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Pam Frampton: A letter to my 19-year-old self

What would you tell your younger self if you could? —
What would you tell your younger self if you could? — 123RF Stock Photo

“If youth knew…” — Sigmund Freud

Evening walks often take me past a house backing onto a river. It has a basement apartment where I spent two years of my life.

It was the mid-’80s and my first taste of unfettered freedom after two years in residence at Memorial University and what seemed like an eternity growing up at home.

Children’s toys are strewn around the backyard now, not far from where 19-year-old me sat on the edge of the riverbank with a friend, licking sprinkles of salt off the backs of our hands, tossing back tequila shots and sucking on wedges of tart lemon on a hot summer evening.

Four girls shared that apartment and their lives — all the angst of young womanhood: romance and melodrama, run-ins with parents and prickly university profs, uncertainty about the future, the constant lament for lack of funds for our excursions to the Breezeway Bar.

We seemed to be in a perpetual state of waiting for something to happen —  even if it was something as tedious as the ding of the dryer signalling your best jeans were ready; you wriggled into the hot denim, checked to make sure your mascara wasn’t smudged and flung yourself out the door.

My world was small then: that apartment, the Arts Building and the library at MUN; the Breezeway and the Thomson Student Centre, with an occasional foray onto George Street.

Children’s toys are strewn around the backyard now, not far from where 19-year-old me sat on the edge of the riverbank with a friend, licking sprinkles of salt off the backs of our hands, tossing back tequila shots and sucking on wedges of tart lemon on a hot summer evening.

I remember my bedroom with its Genesis poster (the band, not the creation story), the crushed red velvet bedspread that had been used as a backdrop for our high school graduation photos, the plush Snoopy from my bed at home. Girlish things to accompany a teenager on the serpentine path to adulthood.

What would I tell her now, if I could? What would any of us tell our younger selves to try and protect them from harm, to save them from foolish mistakes and misdirection?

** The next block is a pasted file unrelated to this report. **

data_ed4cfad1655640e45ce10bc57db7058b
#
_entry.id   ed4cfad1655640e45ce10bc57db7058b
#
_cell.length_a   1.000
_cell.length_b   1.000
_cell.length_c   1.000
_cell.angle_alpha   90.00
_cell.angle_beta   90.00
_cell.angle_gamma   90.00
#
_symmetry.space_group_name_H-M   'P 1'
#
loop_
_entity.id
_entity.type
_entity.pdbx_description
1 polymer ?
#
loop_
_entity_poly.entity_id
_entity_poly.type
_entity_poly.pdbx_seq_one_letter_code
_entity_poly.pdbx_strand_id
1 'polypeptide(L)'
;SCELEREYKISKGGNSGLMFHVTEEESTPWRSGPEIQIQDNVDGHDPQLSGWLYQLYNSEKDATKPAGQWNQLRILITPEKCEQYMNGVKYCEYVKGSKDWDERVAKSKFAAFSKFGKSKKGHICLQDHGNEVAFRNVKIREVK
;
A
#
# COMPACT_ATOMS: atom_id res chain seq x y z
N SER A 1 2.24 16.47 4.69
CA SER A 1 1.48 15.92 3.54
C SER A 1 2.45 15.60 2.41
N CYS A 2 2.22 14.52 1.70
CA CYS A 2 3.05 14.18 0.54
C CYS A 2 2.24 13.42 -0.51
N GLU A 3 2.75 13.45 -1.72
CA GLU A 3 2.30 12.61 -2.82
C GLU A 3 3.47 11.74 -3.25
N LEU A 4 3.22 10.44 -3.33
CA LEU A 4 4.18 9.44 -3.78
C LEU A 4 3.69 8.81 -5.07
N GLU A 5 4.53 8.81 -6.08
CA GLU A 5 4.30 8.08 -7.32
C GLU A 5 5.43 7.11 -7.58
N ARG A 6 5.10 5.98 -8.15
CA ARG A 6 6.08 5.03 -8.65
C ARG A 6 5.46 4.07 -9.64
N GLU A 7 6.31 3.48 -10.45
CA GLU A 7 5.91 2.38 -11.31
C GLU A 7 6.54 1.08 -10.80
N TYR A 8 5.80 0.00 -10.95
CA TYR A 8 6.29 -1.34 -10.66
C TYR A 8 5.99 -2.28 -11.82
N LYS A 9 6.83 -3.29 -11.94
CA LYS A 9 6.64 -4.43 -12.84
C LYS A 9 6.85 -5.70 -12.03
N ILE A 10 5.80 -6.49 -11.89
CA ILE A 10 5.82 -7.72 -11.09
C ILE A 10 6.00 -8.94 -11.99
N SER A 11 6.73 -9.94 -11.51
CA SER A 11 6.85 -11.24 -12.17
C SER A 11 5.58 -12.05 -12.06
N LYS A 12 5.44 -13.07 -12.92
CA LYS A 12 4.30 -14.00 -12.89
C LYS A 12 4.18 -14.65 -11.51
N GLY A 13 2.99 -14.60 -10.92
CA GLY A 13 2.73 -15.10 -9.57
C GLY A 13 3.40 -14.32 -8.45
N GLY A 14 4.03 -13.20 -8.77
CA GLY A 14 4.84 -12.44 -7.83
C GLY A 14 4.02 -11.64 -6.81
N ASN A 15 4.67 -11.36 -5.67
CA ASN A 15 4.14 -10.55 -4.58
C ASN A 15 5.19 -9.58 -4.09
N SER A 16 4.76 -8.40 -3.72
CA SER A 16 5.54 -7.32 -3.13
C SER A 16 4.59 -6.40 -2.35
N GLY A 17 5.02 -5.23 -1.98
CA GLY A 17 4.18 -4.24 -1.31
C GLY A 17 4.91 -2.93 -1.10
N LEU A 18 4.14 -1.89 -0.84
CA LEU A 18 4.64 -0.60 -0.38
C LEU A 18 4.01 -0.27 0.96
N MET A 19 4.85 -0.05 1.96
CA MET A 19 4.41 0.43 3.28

I’d say this: not being sure-footed about the future is how you should feel at 19. It’d be pretty boring if you carefully choreographed your life from start to finish and never deviated from the plan. Some of your most wondrous moments will be unexpected and unscripted. Relax.

I’d say that most people are good and that she has friends who will be there in 30 years, through all the plot twists to come. They won’t be there every day or every year, but they will be there when she needs them. And vice versa.

I’d say that unfortunately some people aren’t giving and caring, but instead are selfish, manipulative and critical, and that while a lifetime might seem infinite to you now, it is actually painfully short — too short to spend with people who run on bitterness and negativity.

I’d tell her the world is big and wide and beautiful, but that she will observe painful inequities between those who have much and those with very little, and that she should help where she can and speak up about injustice.

I’d tell her to take care of her money because it does not take care of itself.

I’d whisper “to thine own self be true” and tell her she didn’t need validation from anyone else; that her worth was not determined by how many “best friends” she had or by how much — or how little — money her parents had, or by how many times she was asked to dance, or by her gender.

I’d tell her that her love of books would stand her in good stead; that they would always be there and could take her to other places, other times when the world around her seemed dreary and unchanging.

I’d remind her that her parents won’t always be around, and to get to know them now, even as she strived to be independent.

I’d tell her if she wants to know life’s great truths to keep listening to the Beatles. And that while she may find that love is not quite all she needs, it’s a pretty wonderful thing.

Pam Frampton is a columnist whose work is published in The Western Star and The Telegram. Email pamela.frampton@thetelegram.com. Twitter: pam_frampton

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